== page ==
Museums to Enjoy in Dallas, Texas
Proof of my fascination with flying materialized when I was six years old – re-enacting a “Mary Poppins” move from the top of my favorite willow tree. Luckily the branches broke my fall and I wound up with just a twisted ankle. Today, museums and air shows give me that same sense of invincibility and awe about flying – minus risking broken bones and upsetting parents.
If you follow air science technology, you know that Texas is known as the Aviation Capital of the World. It boasts some of themost impressive mothballed warbirds in the union. It also has the likes of eccentric mavericks likes Howard Hughes (born in Houston) continuing to invent flying machines on the fringes.
I visited the Frontiers of Flight Museum at Love Field and the C.W. Smith American Airline’s exhibit for an educational, motivation and inspiring trip into aviation’s pioneering days.
Housed in a glass hangar, a restored 1940’s DC 3 welcomes visitors to the C.R. Smith Museum in Fort Worth. This museum follows the progress of commercial aircraft since the 1920’s, beginning with Charles Lindbergh. He flew a bag of mail in a DH-4 biplane from Chicago to St. Louis which became the first regularly scheduled flight of American Airlines.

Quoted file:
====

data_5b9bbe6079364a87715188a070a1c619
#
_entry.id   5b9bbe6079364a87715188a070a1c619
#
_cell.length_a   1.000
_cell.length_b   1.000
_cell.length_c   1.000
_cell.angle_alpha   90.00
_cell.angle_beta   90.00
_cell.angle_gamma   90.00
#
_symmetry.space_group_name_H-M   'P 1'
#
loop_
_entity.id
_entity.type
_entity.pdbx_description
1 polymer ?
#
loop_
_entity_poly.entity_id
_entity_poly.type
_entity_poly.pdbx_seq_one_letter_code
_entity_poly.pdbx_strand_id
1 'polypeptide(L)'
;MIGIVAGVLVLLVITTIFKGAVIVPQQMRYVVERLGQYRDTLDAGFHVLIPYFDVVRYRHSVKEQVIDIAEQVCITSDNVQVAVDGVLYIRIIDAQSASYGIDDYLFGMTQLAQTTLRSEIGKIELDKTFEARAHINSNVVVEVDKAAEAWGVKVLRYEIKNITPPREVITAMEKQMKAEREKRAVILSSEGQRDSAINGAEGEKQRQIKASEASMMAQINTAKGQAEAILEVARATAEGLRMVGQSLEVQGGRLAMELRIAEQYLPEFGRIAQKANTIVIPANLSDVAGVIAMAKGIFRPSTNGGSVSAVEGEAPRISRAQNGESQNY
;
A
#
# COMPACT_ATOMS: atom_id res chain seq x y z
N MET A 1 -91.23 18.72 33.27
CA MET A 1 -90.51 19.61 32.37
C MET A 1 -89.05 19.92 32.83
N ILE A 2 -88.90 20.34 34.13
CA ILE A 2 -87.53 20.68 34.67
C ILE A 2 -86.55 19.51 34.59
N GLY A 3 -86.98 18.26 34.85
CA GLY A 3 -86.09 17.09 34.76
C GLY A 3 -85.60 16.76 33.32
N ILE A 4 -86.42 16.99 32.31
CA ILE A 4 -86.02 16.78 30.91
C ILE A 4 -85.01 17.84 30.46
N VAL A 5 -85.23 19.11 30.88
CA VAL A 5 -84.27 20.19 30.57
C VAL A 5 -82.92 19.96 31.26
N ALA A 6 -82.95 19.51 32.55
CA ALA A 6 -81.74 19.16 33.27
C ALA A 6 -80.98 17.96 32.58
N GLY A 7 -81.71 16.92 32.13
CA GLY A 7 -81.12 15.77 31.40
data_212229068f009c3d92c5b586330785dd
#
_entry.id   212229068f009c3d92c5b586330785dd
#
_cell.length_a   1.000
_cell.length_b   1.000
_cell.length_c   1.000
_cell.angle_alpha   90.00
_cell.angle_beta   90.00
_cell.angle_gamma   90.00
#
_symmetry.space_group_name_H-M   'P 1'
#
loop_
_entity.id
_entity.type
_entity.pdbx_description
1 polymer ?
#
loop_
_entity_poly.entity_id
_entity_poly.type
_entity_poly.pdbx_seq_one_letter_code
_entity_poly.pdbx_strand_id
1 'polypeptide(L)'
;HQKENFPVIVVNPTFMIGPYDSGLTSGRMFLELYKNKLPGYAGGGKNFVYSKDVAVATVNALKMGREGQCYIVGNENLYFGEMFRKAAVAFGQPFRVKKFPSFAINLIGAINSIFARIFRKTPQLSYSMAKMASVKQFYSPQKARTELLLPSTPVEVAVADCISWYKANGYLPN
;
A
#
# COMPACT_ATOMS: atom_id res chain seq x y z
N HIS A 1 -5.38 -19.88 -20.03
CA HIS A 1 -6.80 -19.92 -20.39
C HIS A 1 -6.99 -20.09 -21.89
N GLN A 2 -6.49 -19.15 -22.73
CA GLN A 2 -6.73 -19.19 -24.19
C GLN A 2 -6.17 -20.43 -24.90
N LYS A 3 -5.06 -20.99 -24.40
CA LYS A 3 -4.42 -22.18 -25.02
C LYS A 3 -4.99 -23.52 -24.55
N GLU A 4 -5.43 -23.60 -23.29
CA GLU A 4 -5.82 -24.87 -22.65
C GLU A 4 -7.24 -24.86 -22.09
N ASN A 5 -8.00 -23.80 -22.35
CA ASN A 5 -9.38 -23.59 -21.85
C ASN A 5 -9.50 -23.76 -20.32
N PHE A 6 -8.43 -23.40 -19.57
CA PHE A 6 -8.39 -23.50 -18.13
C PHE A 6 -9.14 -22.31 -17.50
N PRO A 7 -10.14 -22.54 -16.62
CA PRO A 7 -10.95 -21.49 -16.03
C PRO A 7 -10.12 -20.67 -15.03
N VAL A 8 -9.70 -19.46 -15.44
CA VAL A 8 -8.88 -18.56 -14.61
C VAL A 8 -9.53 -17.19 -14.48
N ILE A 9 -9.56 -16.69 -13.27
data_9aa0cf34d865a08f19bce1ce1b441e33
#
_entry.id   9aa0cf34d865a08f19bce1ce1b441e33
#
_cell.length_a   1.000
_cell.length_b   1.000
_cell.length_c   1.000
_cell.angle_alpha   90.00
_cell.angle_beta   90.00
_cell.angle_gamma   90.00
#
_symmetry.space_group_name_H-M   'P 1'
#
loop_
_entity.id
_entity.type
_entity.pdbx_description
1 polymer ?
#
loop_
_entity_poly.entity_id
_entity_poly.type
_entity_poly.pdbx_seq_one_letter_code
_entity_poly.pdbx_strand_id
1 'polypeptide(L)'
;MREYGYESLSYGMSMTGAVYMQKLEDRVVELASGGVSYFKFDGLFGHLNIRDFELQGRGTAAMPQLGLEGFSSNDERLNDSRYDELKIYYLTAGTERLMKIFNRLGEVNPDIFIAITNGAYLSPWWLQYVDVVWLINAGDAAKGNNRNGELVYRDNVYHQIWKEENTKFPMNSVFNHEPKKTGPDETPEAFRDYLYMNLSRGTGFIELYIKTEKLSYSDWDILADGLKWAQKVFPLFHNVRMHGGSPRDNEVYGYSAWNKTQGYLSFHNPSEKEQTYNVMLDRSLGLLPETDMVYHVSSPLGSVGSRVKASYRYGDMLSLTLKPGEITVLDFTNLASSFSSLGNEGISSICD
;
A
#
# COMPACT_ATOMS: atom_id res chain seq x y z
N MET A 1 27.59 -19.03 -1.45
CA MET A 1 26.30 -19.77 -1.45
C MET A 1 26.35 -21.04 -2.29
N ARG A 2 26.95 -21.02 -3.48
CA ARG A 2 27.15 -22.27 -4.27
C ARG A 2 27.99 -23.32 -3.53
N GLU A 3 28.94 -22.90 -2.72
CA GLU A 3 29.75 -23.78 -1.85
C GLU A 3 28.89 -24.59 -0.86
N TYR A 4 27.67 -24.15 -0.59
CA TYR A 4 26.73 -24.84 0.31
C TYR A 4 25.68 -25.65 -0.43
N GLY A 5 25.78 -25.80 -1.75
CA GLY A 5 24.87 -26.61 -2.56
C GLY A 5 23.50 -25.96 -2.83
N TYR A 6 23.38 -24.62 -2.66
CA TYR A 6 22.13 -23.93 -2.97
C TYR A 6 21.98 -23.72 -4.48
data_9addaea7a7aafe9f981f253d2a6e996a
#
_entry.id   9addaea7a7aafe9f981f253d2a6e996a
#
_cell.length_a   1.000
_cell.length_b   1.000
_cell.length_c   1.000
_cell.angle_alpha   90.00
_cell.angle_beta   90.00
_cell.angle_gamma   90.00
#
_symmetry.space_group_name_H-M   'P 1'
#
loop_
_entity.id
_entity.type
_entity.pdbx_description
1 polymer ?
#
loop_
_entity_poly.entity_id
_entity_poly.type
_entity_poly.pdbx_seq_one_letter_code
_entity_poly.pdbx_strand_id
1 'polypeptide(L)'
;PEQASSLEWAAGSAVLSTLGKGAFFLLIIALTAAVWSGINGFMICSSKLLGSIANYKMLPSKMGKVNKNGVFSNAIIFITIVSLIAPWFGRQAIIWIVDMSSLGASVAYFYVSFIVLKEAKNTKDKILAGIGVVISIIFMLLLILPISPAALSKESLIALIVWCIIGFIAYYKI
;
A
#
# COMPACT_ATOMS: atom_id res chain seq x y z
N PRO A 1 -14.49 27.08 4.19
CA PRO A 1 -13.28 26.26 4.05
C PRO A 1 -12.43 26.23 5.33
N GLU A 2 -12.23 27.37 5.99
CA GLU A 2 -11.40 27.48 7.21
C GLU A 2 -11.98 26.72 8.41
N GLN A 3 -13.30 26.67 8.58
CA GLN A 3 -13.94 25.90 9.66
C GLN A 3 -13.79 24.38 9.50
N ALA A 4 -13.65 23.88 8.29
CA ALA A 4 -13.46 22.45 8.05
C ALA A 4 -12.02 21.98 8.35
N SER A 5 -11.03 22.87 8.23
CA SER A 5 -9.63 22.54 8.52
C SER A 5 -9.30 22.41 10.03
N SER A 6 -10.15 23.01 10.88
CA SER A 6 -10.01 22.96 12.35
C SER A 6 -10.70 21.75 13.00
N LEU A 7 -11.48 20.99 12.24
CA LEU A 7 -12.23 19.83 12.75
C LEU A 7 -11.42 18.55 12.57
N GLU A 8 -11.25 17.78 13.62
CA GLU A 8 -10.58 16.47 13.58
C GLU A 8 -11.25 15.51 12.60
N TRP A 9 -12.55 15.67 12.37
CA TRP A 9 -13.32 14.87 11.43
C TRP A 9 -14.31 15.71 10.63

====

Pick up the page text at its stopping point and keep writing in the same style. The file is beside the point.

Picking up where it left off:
Trivia alert: John Travolta frequents this museum for continual refresher courses in flying his own Boeing 707. Travolta is practicing to re-enact Charles Lindbergh’s nonstop solo voyage crossing the Atlantic during this summer’s 75th anniversary. The venture will be called the 13-city Spirit of Friendship Tour.
The Frontiers of Flight Museum has priceless artifacts any history buff would appreciate. It houses early items from the Hindenburg and Rosendahl Balloon and Airship days – all the way up to the re-useable Space Shuttle orbiter. Actual pilots retell their days of heroic missions with enthusiasm and delight.
National Womens’ Museum
earof Freya Stark and you have her last name, travel, and write!” berates the curator of the National Women’s Museum. “She’s is one of the most passionate and adventurous female explorers ever – someone whose byline reads ‘she dared to go where no man w
In minutes I’m sheepishly digesting all there is to know about Freya Stark along with many other impressive female visionaries.
And the walking continues…
Other than the recent gay controversy swirling around this organization, I know virtually nothing about the Boy Scouts history,
In a rather brazen moment, I ask my curator to explain how the
As she leads me through an interactive display of 1,911 merit badge requirements and exhibits featuring council shoulder strips, religious and honor medals, I come to appreciate the organization’s enormous sense of pride, conviction and patriotic formality.
Leadership, respect, and responsibility are goals for growing boys and I learn that most of America’s most revered and influential men in life started out as Boy Scouts.
Animatronic activities, like the Fort Fun Laser Shooting Gallery and spelunking in the Venturing Cave, evolve into learning how to dissemble and repair a car engine, fix leaky plumbing and rewire a house – invaluable skills that too few men (and women) know how to do for themselves today.
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